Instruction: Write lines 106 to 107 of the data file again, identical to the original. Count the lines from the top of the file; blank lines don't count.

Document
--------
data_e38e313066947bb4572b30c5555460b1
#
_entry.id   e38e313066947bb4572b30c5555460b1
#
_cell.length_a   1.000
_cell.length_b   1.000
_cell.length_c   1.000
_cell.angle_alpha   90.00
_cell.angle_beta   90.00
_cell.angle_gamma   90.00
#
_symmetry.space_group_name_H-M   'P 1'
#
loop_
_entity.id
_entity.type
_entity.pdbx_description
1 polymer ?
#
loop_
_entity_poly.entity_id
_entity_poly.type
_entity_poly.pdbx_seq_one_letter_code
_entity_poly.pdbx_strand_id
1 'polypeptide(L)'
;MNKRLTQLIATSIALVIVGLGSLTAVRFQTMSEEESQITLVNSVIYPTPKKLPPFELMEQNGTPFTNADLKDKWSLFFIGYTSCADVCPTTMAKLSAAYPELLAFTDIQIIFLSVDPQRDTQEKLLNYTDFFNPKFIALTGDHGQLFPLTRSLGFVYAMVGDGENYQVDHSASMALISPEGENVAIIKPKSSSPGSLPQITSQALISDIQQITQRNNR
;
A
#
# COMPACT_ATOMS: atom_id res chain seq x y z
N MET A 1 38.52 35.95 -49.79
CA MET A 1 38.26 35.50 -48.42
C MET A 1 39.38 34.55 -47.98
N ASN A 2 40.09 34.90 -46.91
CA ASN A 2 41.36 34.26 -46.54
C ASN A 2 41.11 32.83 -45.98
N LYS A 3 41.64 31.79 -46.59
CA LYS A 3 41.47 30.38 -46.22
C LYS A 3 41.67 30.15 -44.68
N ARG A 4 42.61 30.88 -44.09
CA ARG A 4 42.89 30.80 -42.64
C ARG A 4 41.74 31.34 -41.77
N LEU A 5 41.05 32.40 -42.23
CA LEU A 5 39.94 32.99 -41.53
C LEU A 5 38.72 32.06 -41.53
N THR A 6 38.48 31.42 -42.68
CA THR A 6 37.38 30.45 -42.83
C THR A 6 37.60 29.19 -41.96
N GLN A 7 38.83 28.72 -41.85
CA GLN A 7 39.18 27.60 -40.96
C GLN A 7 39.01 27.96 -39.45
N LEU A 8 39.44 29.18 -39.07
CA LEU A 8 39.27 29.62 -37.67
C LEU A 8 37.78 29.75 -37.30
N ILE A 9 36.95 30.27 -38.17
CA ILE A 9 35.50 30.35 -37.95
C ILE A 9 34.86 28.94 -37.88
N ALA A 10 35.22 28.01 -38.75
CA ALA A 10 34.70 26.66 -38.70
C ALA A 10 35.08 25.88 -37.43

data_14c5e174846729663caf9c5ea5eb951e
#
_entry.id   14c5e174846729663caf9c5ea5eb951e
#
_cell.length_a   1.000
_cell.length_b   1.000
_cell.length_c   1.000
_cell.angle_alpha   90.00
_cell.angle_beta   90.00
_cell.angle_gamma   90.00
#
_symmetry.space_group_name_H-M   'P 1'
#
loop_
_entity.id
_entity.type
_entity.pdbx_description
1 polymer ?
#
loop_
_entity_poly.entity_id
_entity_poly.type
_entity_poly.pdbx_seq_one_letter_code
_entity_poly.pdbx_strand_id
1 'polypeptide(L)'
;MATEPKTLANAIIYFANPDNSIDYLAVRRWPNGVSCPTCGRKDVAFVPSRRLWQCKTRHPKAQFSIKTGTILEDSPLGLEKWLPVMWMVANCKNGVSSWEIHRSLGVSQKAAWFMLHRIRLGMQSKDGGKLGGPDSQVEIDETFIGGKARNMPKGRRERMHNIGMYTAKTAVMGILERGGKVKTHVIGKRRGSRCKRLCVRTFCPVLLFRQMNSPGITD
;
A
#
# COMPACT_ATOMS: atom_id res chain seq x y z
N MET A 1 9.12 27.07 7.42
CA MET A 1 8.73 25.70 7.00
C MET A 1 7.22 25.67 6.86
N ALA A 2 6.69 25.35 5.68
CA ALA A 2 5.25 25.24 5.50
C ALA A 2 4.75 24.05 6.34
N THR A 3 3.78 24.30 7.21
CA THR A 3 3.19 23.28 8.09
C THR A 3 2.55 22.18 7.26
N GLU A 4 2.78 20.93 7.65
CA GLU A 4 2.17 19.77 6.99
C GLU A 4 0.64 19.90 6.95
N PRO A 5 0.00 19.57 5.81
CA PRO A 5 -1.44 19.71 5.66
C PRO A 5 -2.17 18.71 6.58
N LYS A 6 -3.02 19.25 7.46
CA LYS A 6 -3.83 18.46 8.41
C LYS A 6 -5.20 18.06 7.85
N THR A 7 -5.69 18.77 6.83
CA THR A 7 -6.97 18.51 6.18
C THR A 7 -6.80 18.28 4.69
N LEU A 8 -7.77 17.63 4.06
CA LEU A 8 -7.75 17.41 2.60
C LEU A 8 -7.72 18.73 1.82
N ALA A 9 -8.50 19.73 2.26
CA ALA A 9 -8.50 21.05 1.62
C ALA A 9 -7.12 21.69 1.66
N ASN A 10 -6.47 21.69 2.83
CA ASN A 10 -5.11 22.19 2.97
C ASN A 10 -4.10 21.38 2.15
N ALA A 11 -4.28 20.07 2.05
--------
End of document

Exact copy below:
N LYS A 6 -3.02 19.25 7.46
CA LYS A 6 -3.83 18.46 8.41